/etc/inittabis a thing of the past.
If you're doing anything that involves expecting the system to process
/etc/inittab's day has been over for quite some time, now.
It has just taken some while for people to notice.
There are only two system management subsystems that have ever supported
/etc/inittab: System 5
init which originated the idea and Nikola Vladov's ninit.
Out of the whole range of system management subsystems from the past three decades — from Mac OS
launchd through Felix von Leitner's minit, initNG, systemd, and upstart to the
system-manager in nosh — no other system does, or likely will.
upstart's manual page is exceedingly stark and clear on the subject.
Despite some misleading nomenclature in some systemd blurbs and doco, the same is true for systemd.
Like upstart, systemd has no backwards compatibility with System 5
(It is important to not confuse this with System 5
rc, with which they do have reasonable backwards compatibility.
init and System 5
rc are two different things.)
The writing has been on the wall for many years for
Ubuntu Linux people have been doing without it for almost a decade, now.
Jim Caroll wrote a page explaining how to run Bernstein daemontools under upstart, because daemontools' installation program expected that the way to set itself going was to write an entry into
/etc/inittab that ran
That was in October 2006.
In 2014, Gerrit Pape was hitting the same problem with Debian Linux and systemd, when Debian's turn came.
The way to run daemontools, or runit, or anything like them that expected to just install an entry into
/etc/inittab and go, is to write a native job file, service unit, or whatever is appropriate to the service/system management toolset, for it.
svscanbootis a thing of the past, too.
The irony is that one doesn't actually need
svscanboot at all with such systems.
It is really
/etc/inittab and old (Unix Version 7)
/etc/rc specific, both of which are things of the past.
It's purpose is to start up and log the output of
One can do that better with the native mechanisms of the service/system management toolsets.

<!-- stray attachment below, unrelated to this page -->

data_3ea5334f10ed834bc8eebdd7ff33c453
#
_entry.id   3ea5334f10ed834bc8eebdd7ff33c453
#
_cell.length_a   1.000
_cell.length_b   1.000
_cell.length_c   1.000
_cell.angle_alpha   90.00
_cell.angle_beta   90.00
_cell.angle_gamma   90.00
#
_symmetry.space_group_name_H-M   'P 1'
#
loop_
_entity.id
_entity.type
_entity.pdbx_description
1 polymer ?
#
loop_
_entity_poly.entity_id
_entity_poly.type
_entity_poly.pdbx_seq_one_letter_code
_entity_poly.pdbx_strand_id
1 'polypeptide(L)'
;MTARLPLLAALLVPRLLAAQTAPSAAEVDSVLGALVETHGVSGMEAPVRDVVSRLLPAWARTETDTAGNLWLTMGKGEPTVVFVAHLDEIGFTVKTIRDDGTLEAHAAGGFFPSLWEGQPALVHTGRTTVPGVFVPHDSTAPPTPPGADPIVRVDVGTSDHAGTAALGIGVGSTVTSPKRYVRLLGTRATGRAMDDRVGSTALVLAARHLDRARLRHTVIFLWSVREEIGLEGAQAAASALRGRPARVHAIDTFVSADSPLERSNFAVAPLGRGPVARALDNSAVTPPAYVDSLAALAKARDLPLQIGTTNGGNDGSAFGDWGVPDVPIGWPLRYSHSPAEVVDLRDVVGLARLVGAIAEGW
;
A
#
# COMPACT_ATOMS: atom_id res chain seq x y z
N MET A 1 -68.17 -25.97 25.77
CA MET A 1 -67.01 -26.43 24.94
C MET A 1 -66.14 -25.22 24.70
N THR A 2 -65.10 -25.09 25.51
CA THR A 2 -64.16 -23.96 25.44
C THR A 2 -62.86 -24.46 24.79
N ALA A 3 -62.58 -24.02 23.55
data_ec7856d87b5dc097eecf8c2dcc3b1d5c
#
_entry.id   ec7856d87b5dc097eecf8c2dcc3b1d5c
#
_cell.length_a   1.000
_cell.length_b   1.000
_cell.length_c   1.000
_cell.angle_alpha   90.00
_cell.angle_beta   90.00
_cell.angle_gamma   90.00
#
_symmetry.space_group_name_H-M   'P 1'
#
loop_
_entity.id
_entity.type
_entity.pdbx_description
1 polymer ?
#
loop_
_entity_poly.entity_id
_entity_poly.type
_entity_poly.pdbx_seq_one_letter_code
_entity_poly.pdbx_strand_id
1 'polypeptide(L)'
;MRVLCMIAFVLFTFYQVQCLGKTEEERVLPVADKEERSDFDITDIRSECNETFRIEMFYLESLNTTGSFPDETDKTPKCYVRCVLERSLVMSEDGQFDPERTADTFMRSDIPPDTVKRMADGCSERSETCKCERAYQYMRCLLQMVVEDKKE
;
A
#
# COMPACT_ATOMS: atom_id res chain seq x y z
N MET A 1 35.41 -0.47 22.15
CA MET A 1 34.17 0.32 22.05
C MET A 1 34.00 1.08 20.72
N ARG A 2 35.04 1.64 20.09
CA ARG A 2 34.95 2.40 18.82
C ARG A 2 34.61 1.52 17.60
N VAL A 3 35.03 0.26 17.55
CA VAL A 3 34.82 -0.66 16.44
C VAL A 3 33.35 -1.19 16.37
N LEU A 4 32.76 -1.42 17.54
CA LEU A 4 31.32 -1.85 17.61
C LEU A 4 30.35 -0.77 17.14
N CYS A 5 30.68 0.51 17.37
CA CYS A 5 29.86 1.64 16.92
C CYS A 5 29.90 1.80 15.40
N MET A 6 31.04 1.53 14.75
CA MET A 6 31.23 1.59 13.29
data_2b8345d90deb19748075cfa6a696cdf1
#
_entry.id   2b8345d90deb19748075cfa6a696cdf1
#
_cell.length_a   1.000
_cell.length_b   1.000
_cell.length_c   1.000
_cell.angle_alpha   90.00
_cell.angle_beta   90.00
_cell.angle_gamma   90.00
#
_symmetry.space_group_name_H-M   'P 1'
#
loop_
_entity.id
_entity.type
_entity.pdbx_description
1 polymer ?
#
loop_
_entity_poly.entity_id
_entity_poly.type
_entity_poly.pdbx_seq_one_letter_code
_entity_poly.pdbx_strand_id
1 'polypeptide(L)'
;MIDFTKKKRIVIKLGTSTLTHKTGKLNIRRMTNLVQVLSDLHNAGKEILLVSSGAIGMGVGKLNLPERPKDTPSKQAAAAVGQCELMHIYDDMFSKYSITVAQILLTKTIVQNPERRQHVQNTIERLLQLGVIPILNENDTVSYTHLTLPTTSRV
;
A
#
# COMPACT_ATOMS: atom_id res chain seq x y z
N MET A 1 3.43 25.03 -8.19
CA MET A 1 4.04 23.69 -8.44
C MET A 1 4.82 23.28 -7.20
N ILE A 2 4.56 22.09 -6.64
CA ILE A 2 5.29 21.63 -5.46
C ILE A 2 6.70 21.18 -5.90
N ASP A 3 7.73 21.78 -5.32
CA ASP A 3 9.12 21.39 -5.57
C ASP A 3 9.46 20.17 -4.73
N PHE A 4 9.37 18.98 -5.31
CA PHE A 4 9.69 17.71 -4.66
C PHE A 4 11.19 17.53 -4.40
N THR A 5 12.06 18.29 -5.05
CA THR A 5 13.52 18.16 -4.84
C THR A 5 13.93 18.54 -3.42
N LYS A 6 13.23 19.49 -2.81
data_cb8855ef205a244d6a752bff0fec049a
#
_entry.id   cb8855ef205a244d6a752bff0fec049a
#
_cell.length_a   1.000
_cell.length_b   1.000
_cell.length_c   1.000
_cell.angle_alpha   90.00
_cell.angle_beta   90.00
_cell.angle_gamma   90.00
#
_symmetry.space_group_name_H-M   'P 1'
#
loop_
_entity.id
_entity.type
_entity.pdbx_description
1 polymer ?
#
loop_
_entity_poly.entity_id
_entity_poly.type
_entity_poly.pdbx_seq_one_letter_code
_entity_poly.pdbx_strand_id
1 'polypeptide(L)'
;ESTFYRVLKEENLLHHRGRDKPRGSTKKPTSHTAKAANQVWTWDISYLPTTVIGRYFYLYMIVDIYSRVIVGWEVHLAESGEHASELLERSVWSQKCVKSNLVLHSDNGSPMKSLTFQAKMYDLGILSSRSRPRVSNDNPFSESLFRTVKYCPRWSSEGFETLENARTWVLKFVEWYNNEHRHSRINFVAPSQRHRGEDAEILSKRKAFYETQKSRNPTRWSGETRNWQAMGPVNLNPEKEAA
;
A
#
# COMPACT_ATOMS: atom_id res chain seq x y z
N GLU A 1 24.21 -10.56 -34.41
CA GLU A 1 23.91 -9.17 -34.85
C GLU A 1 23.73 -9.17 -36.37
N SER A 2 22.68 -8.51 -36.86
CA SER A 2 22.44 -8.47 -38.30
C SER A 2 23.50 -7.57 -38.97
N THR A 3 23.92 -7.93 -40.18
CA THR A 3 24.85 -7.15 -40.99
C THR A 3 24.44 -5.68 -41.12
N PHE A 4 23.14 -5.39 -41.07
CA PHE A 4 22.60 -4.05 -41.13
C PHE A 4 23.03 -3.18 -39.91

svscanboot, remember, is something that people were disliking back at the turn of the 21st century, and writing bodges to work around its quite substantial problems.
readproctitle "logs" weren't timestamped or rotated with age, giving no clue as to whether logged information was current information, leading to novice users frequently asking why they reported problems that they thought had been fixed; the script resulted in shell script interpreter processes running forever to no good end; and the fact that Solaris's
init ran it with no standard input open led to a bug that continually terminated all managed services every ten minutes.
So people recommended (e.g. Paul Jarc here and Gerrit Pape here) services that simply echoed a dot every minute, or that echoed the date; rewrote the script to use the C Shell to eliminate the extra shell processes and make things prettier and easier to locate on Linux; and bodged around its kill everything every 10 minutes problems.
Doing away with it entirely is long since overdue.
Which is what one does with the native mechanisms:
Norikatsu Shigemura indicated the way in 2004 with a Mewburn
rc script (only made available for FreeBSD) that replaced
svscanboot entirely and ran
svscan directly itself; although it still used
readproctitle and still suffered from the widely experienced problems of that.
So too did Jim Caroll with upstart job files (as aforementioned), although he didn't go far enough and eliminate
upstart can arrange to log the output of
svscan directly and better with a
console log stanza in the job file.
A year after Caroll, Andrew George Hammond improved on the Mewburn
rc script by eliminating the need for
readproctitle, adding the ability to use
multilog, pointed at a log directory of the system administrator's choosing, instead.
With nosh one simply runs nosh's own
svscan, under nosh's
service-manager; nosh separating the jobs of service scanner and service manager.
With systemd, one writes a path unit to monitor
/service/ (Substitute your own directory if required. This is the standard one from the Bernstein doco.) for content and a parallel service unit to run
svscan, activated by that path unit.
The log from
svscan goes into the systemd journal via the normal systemd route, with timestamps.
$ cat svscan.path [Unit] Description=Daemontools service monitor [Path] DirectoryNotEmpty=/service/ Unit=svscan.service [Install] WantedBy=multi-user.target $ cat svscan.service [Unit] Description=Daemontools service scanner [Service] ExecStart=/usr/bin/svscan /service/ Restart=always [Install]
It is oft maintained that
/etc/inittab was harder to work with than
One had to roll one's own update code, if one was updating it non-interactively.
Of course, text file databases with one record per line and fields separated by colons are not exactly strangers to the Unix toolset, and easy to deal with with tools such as
But one would have had to write the
awk script every time.
One would also have to deal with the usual problems (shared with
/etc/passwd) of safe, atomic, updates to such a critical file and locking out concurrent edit attempts.
Interestingly, had the world had noticed and cloned
rmitab from IBM AIX, that would have been far less a problem.
inittab. Section 5. Ubuntu 12.04 manual pages.
William Arlofski. Clearing or Timestamping the readproctile service errors buffer. 13 useful qmail utilities. FreeBSD Rocks!
Rob Mayoff. Running svscan on Linux. dqd.com.
Russ Allbery (2014-06-04). daemontools-run: Add systemd support 752075. Debian Bug Tracking System.
Tollef Fog Heen (2014-05-11). systemd does not honour /etc/inittab. 747742. Debian Bug Tracking System.
IBM. Modifying the /etc/inittab file. System management. IBM AIX V6.1 documentation.